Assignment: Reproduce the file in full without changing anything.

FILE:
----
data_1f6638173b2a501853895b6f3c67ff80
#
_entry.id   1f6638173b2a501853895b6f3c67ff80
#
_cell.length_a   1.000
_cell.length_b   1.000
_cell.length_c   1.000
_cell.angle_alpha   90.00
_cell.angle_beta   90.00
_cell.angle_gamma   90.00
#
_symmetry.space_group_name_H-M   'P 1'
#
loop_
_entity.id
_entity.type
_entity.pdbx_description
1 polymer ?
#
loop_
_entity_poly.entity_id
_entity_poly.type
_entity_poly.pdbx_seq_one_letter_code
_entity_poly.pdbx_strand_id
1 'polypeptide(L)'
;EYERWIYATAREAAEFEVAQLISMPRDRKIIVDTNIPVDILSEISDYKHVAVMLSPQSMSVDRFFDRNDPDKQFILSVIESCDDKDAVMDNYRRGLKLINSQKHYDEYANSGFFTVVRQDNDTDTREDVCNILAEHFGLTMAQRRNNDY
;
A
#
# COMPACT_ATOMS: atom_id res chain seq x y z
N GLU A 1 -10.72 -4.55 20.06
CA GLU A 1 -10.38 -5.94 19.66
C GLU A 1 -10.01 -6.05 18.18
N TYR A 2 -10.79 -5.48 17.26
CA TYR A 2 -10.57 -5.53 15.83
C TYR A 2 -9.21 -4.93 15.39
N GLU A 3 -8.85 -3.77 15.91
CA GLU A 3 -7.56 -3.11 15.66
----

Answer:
data_1f6638173b2a501853895b6f3c67ff80
#
_entry.id   1f6638173b2a501853895b6f3c67ff80
#
_cell.length_a   1.000
_cell.length_b   1.000
_cell.length_c   1.000
_cell.angle_alpha   90.00
_cell.angle_beta   90.00
_cell.angle_gamma   90.00
#
_symmetry.space_group_name_H-M   'P 1'
#
loop_
_entity.id
_entity.type
_entity.pdbx_description
1 polymer ?
#
loop_
_entity_poly.entity_id
_entity_poly.type
_entity_poly.pdbx_seq_one_letter_code
_entity_poly.pdbx_strand_id
1 'polypeptide(L)'
;EYERWIYATAREAAEFEVAQLISMPRDRKIIVDTNIPVDILSEISDYKHVAVMLSPQSMSVDRFFDRNDPDKQFILSVIESCDDKDAVMDNYRRGLKLINSQKHYDEYANSGFFTVVRQDNDTDTREDVCNILAEHFGLTMAQRRNNDY
;
A
#
# COMPACT_ATOMS: atom_id res chain seq x y z
N GLU A 1 -10.72 -4.55 20.06
CA GLU A 1 -10.38 -5.94 19.66
C GLU A 1 -10.01 -6.05 18.18
N TYR A 2 -10.79 -5.48 17.26
CA TYR A 2 -10.57 -5.53 15.83
C TYR A 2 -9.21 -4.93 15.39
N GLU A 3 -8.85 -3.77 15.91
CA GLU A 3 -7.56 -3.11 15.66